Sometimes the fates are not only adverse, but perverse. As reported by The Wall Street Journal, turkey producer Zacky Farms LLC recently filed for Chapter 11 just several weeks before the peak holiday sales season. The company has struggled with cash flow problems due to feed costs. Corn and soybean prices have soared recently due to drought and the ongoing diversion of grain resources into ethanol production. (Yes, another government mandate strikes again, thanks to the Energy and Independence Security Act of 2007.)
The bankruptcy is a symptom of the inflationary pressures that have been rippling through the economy and heading the consumer’s way:
The U.S. Department of Agriculture reported that American consumers paid 5.3% more for chicken and 6.9% more for turkey in August than they did a year ago. It added that poultry prices are expected to be among the first to reflect the ravages of the drought. Consumers are likely to feel the effects more keenly in coming months, especially as producers who had temporarily locked in lower grain prices start to face the higher market prices for corn and soymeal.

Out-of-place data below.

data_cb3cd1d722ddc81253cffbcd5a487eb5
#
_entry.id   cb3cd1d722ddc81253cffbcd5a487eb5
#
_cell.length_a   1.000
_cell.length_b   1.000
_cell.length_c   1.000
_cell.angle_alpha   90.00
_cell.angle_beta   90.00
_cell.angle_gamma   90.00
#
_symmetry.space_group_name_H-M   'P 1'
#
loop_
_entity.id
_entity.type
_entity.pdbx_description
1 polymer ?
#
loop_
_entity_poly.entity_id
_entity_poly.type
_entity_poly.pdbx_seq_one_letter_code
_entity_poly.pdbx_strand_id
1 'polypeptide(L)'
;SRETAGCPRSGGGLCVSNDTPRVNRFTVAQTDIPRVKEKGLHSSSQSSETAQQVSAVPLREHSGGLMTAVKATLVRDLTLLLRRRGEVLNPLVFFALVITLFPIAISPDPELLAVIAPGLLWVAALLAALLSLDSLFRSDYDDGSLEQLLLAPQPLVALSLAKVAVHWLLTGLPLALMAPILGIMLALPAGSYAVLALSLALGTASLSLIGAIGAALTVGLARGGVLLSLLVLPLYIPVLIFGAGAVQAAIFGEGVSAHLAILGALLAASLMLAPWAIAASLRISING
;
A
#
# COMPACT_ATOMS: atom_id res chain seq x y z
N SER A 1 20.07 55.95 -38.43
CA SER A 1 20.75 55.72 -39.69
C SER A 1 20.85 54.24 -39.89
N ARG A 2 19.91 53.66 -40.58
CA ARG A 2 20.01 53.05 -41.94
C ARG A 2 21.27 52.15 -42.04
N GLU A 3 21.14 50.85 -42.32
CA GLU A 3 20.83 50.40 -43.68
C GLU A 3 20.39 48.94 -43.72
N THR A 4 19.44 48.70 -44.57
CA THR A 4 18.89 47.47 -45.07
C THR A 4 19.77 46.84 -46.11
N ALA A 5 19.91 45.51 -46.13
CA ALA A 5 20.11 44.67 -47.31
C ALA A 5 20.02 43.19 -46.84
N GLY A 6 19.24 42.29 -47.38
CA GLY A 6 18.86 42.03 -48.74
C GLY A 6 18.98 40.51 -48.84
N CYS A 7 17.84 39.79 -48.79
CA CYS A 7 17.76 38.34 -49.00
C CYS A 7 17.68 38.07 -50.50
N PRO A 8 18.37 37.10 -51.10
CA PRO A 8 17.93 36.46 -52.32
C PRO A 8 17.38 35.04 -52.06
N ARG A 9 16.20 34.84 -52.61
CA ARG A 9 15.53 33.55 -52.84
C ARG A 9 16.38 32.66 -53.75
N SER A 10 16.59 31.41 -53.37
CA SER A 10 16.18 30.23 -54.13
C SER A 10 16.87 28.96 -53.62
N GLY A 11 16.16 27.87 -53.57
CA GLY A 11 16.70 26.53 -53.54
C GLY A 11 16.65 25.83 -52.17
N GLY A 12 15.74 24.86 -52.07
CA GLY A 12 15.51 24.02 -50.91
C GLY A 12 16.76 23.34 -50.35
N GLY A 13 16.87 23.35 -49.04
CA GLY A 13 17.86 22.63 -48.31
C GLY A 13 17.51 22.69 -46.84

The company expects to recapitalize in bankruptcy, assisted by several Zacky family trusts. Yet the misfortune speaks volumes about the current state of commerce in this country. Price inflation amidst recession and the ongoing struggle to access credit continue to plague businesses large and small. For this Thanksgiving season, economic malaise promises to be the biggest turkey of them all.
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